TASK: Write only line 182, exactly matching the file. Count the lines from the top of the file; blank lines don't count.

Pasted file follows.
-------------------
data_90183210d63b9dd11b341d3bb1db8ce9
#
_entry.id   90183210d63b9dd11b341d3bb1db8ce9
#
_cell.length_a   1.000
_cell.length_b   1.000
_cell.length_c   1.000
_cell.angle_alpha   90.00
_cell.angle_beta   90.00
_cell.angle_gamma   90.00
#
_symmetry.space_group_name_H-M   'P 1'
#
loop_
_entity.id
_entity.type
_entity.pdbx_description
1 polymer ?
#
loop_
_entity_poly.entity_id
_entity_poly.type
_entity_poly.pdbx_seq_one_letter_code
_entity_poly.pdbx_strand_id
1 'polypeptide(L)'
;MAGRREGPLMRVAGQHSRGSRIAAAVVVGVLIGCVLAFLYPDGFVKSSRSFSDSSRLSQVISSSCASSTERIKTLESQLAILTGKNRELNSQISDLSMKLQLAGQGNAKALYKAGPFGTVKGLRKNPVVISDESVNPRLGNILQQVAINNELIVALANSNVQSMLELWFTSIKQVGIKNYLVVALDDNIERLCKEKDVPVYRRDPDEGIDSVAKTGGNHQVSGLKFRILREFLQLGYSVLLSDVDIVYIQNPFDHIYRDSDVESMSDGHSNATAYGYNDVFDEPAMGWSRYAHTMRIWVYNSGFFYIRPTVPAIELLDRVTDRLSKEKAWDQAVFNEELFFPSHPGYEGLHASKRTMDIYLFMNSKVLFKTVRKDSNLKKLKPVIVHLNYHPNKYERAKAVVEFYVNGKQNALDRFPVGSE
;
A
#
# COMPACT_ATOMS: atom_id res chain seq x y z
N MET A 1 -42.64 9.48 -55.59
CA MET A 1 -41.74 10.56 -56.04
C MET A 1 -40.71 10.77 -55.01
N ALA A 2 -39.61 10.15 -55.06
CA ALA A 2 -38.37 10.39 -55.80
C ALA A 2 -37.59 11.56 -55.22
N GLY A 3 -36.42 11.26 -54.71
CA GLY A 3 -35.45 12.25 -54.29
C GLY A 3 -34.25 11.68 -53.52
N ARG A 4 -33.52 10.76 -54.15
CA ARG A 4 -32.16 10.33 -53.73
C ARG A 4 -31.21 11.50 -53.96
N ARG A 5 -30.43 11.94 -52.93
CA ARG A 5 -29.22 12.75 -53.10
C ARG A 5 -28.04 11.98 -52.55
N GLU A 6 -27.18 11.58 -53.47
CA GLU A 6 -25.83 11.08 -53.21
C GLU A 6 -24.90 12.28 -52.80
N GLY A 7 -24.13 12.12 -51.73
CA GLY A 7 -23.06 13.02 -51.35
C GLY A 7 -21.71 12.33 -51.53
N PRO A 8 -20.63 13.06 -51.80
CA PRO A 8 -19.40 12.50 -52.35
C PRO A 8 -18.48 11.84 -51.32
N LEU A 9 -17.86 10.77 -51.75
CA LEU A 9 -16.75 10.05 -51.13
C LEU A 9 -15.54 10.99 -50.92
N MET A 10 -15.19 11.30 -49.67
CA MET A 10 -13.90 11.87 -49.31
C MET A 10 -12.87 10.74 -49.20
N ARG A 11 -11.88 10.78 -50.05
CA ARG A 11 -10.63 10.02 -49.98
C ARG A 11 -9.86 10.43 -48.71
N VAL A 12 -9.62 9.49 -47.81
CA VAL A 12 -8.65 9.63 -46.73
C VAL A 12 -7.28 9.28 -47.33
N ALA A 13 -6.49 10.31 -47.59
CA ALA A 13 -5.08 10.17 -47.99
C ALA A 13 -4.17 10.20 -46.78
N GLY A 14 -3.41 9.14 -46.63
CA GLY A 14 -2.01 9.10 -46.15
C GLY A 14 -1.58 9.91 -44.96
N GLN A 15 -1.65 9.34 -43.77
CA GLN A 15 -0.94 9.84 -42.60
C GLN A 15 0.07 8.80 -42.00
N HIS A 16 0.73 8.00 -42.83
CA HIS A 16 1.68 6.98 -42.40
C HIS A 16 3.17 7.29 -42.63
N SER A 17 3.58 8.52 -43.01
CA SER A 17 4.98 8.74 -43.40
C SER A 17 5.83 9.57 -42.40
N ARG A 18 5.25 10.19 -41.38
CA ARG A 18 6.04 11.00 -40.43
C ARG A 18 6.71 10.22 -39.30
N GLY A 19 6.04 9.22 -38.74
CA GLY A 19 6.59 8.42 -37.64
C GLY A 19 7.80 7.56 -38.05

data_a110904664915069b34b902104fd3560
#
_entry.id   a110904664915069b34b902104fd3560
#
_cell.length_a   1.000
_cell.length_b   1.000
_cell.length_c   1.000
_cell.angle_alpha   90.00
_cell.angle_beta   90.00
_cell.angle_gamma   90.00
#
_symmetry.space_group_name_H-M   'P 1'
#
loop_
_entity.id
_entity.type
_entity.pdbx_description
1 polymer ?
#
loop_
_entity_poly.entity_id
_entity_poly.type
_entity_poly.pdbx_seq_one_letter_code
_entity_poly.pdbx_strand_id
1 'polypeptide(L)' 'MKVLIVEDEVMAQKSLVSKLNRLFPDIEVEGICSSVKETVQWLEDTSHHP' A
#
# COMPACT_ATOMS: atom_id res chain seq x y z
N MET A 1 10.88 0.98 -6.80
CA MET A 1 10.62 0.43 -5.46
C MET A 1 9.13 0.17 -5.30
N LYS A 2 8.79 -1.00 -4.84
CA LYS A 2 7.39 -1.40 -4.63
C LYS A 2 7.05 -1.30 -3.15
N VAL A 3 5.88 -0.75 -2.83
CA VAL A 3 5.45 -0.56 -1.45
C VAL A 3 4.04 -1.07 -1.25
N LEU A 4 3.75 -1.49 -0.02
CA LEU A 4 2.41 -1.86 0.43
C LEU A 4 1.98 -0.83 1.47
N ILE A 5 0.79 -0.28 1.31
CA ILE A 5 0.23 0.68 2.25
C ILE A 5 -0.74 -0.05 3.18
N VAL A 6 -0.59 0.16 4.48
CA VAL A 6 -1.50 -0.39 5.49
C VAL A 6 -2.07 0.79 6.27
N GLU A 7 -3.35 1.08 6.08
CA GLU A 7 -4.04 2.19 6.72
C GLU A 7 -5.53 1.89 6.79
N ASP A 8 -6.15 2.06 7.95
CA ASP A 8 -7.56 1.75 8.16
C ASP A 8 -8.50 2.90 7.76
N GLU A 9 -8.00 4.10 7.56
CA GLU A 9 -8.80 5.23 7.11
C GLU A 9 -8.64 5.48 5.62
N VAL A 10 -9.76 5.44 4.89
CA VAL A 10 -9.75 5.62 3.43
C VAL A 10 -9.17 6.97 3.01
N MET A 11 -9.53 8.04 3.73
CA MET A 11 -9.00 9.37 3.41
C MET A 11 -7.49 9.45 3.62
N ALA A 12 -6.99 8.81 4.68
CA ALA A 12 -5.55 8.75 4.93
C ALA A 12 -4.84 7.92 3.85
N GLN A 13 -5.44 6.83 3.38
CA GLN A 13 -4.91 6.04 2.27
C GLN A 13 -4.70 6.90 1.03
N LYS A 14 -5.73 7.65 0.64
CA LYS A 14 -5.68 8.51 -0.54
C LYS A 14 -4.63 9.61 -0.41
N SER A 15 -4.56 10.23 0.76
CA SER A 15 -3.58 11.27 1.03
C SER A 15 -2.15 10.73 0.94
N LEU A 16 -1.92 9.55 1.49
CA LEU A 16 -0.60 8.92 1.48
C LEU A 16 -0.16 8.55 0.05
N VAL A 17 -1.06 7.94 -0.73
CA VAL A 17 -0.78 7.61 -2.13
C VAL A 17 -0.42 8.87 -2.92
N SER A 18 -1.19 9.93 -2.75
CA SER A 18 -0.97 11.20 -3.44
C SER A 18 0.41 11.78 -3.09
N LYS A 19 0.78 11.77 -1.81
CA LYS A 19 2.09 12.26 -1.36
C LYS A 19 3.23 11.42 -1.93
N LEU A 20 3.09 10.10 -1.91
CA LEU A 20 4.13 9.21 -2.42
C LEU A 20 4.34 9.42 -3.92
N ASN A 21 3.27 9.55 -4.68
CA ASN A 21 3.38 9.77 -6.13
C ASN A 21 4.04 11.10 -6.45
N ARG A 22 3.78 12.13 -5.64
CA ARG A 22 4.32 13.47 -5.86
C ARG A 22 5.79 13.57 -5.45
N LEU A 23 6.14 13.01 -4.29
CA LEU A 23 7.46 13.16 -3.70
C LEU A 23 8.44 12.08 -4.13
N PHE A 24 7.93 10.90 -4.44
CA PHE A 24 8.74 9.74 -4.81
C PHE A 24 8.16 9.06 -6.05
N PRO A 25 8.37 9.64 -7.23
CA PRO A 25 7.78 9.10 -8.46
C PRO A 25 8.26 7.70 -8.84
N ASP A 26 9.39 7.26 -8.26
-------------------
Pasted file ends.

CA LEU A 23 7.46 13.16 -3.70